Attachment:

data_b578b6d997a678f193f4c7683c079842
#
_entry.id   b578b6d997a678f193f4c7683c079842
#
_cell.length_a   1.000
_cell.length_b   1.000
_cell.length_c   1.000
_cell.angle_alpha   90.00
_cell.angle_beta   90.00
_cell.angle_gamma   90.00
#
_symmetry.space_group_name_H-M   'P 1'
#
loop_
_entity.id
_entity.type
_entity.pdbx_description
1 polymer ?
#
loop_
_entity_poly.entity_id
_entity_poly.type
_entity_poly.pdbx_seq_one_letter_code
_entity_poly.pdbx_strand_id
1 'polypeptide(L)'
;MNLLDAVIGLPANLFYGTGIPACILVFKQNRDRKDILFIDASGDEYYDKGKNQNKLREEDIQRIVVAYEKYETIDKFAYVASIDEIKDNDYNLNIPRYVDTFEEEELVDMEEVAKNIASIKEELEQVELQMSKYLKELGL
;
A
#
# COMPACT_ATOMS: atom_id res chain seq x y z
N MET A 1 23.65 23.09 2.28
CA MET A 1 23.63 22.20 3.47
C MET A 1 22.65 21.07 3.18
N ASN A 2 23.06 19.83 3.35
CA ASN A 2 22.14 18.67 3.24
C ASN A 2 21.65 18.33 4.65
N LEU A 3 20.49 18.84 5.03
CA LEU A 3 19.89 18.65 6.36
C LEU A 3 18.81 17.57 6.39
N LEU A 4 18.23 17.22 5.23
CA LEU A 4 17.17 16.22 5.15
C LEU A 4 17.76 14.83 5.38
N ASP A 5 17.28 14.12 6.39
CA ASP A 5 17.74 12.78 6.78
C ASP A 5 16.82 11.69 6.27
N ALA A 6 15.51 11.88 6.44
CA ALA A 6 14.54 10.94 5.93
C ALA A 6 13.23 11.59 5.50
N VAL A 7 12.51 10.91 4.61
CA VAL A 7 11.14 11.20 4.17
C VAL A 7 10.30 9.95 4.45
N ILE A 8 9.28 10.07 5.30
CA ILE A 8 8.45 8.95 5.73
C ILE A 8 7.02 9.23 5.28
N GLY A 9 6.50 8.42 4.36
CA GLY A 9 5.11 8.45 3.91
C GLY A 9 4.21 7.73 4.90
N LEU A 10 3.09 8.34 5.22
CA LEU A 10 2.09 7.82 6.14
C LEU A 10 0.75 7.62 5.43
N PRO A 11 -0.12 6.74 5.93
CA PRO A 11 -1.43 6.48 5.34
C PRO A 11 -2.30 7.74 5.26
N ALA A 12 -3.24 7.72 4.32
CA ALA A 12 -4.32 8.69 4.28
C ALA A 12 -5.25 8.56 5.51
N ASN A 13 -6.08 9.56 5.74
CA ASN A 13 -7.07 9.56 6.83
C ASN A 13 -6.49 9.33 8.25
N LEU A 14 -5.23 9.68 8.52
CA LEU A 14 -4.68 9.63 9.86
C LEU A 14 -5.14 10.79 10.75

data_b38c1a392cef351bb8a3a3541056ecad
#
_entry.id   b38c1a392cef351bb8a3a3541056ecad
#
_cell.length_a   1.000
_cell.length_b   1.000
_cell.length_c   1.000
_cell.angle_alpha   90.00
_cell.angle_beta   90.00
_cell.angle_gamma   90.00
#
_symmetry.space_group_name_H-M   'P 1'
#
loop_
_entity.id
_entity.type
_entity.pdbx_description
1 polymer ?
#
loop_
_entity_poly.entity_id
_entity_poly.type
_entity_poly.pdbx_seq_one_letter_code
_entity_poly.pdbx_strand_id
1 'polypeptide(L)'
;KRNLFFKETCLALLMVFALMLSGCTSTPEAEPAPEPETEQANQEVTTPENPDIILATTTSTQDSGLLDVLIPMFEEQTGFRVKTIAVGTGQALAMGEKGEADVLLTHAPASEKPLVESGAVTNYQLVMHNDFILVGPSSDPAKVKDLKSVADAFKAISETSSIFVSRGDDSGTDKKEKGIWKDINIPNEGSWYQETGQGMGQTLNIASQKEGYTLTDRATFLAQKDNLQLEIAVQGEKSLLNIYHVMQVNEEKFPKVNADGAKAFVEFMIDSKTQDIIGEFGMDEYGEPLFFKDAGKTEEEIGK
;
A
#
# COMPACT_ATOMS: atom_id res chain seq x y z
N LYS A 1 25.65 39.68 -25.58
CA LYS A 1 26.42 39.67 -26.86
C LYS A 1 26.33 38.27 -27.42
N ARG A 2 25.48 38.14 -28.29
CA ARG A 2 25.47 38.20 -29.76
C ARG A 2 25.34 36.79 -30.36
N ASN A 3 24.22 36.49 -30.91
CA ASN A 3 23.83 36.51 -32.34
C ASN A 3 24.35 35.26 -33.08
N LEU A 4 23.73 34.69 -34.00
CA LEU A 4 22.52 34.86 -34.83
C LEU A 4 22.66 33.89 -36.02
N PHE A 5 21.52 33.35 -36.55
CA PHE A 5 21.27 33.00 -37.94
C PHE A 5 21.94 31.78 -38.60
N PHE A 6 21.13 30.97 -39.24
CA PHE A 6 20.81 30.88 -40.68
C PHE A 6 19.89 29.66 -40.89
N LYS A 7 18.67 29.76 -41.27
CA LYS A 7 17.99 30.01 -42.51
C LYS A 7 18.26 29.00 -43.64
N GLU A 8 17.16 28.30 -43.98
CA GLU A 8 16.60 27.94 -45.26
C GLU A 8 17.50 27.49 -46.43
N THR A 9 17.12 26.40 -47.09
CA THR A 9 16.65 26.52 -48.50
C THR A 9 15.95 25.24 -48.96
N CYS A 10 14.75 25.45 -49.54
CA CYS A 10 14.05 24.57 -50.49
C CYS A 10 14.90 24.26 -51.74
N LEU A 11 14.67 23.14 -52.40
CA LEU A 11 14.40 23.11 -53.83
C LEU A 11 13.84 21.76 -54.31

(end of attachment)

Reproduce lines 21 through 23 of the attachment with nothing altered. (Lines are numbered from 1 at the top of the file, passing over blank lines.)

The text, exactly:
_entity_poly.entity_id
_entity_poly.type
_entity_poly.pdbx_seq_one_letter_code